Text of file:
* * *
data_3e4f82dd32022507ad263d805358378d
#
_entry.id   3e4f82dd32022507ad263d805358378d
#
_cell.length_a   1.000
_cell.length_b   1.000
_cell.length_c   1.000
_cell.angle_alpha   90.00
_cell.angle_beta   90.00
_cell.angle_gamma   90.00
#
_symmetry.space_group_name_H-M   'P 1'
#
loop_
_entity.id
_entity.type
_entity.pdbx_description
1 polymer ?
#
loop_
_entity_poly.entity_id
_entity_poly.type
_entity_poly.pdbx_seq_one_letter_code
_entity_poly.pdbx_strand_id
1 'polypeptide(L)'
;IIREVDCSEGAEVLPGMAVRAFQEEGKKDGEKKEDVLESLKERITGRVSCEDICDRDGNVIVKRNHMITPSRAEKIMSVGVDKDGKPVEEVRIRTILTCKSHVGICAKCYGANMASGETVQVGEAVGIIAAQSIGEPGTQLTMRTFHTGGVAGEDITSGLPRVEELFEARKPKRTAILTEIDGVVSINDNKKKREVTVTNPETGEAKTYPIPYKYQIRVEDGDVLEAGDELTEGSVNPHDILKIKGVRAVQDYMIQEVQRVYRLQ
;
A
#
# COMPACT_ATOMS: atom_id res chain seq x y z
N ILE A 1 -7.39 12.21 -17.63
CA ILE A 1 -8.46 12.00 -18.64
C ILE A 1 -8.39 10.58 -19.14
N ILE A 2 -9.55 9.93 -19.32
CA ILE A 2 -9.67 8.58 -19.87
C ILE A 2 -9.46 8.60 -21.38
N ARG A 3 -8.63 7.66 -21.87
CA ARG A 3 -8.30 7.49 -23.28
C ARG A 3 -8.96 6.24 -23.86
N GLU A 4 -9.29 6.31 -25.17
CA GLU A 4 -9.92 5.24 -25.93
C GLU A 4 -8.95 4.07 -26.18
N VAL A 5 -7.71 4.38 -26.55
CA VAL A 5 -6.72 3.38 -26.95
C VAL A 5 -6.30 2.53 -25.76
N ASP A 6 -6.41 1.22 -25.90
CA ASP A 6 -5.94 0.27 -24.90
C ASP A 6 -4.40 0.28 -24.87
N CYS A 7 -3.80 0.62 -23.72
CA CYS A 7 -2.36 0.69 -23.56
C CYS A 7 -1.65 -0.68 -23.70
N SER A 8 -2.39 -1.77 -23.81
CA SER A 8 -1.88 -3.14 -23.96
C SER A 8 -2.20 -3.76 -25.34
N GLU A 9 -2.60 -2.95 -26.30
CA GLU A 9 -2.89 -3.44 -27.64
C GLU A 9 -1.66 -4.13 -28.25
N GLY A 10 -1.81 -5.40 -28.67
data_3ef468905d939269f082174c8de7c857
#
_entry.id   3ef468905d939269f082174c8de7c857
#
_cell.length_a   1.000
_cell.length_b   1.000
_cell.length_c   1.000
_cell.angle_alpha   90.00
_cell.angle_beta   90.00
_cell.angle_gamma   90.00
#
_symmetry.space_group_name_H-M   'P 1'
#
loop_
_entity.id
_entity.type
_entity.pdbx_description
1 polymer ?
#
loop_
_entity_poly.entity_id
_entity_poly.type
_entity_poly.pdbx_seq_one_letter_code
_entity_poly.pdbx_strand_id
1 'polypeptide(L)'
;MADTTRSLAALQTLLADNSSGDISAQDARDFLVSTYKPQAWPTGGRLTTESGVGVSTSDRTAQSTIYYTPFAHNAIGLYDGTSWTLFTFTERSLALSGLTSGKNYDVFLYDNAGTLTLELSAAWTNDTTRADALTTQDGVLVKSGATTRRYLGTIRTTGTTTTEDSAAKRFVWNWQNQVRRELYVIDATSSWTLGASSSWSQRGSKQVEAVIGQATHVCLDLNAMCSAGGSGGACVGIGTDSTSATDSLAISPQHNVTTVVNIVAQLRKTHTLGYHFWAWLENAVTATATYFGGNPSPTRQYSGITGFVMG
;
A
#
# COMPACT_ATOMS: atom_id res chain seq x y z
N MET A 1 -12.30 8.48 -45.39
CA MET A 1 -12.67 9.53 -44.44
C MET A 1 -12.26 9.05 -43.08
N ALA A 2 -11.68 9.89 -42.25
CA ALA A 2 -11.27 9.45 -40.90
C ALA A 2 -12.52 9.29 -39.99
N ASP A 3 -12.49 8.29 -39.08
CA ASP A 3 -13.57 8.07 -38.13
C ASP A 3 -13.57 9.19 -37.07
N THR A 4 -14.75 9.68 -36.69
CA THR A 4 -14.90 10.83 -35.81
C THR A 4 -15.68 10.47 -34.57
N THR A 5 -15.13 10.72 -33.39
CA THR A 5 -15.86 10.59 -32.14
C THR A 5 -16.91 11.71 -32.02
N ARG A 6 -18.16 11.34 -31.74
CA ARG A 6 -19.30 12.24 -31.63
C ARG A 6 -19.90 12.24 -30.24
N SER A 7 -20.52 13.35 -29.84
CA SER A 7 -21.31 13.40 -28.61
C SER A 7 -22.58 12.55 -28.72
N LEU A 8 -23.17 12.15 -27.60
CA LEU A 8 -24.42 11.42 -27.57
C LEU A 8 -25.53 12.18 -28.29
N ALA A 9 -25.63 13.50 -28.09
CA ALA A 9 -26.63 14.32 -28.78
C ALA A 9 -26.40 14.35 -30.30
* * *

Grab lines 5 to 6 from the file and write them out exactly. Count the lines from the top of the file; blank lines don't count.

_cell.length_a   1.000
_cell.length_b   1.000